Companies keep quiet, suspend releases

NEW YORK: Media relations executives struggled last week with the

ethics of pitching non-disaster-related stories to a media industry

consumed by the biggest news story of a lifetime.



Many PR execs phoned their agencies for help in trying to decide whether

to continue issuing releases about their new products and events. Most

cancelled plans, including The New York Times' widely anticipated Arts &

Leisure Weekend, scheduled for September 14-16.



Burson-Marsteller's Peter Himler, MD of the corporate financial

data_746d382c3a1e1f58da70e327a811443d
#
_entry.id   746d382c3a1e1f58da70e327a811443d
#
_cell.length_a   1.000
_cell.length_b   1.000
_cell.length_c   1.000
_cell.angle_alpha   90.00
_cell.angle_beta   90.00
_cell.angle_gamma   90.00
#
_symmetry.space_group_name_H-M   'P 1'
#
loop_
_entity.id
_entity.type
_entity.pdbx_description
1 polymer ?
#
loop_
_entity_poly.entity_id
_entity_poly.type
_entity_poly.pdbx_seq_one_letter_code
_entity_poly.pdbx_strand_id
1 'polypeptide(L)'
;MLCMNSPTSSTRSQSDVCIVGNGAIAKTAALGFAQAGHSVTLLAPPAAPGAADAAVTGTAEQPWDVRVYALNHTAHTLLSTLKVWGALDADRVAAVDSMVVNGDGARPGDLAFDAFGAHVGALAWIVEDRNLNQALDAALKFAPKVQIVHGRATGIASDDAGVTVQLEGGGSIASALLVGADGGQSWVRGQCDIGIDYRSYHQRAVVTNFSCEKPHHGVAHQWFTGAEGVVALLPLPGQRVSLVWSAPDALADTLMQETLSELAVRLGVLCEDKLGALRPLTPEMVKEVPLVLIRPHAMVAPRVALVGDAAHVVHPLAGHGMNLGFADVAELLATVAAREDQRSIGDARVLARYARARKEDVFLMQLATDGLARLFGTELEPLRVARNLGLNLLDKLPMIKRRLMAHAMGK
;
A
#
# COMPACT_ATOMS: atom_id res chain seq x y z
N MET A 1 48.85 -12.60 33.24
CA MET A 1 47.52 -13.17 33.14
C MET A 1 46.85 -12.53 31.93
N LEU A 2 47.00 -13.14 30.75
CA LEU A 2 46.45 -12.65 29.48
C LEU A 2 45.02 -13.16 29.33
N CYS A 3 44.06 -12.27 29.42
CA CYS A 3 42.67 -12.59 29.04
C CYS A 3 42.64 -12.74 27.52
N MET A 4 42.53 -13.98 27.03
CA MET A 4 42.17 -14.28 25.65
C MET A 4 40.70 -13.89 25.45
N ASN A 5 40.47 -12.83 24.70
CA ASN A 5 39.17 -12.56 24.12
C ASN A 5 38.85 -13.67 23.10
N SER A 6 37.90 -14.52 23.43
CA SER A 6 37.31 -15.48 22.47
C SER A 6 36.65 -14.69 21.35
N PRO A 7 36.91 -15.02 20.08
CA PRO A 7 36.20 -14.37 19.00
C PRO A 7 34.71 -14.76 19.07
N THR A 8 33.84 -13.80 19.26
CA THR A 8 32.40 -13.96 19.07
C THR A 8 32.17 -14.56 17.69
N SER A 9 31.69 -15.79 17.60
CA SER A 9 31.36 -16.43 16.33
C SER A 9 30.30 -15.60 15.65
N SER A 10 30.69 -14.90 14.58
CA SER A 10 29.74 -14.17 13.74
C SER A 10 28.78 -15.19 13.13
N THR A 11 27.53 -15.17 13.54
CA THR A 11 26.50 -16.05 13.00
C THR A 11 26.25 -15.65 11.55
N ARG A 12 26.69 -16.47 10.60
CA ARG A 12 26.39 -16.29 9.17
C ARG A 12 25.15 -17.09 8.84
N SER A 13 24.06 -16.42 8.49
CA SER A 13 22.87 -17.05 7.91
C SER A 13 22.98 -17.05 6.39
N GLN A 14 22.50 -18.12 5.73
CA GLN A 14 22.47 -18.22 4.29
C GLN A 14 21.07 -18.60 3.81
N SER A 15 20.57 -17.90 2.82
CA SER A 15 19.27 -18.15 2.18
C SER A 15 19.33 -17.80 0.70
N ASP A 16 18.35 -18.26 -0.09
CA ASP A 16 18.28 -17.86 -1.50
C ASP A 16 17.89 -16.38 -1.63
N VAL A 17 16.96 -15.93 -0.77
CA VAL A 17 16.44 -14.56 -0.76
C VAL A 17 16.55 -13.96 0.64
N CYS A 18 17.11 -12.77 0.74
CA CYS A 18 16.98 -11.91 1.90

practice, said, "Anyone who does media relations knows that the news

hole is very thin indeed. It would be foolish to be putting out stories.

It would be in poor taste."



Newswire service North American Network e-mailed its clients after the

attacks on the World Trade Center and the Pentagon, stating that it

would suspend phone-based media relations. It is continuing to issue

releases via fax, e-mail, and the internet. Communications director Joe

Balintfy said, "We've been exchanging opinions about when (newsrooms)

will be pitchable.



It could be days, weeks - maybe even years."



Hill & Knowlton also made the decision not to issue releases.



Business Wire's COO Cathy Baron Tamraz reported that several companies

called to pull or suspend releases issued mid-week.



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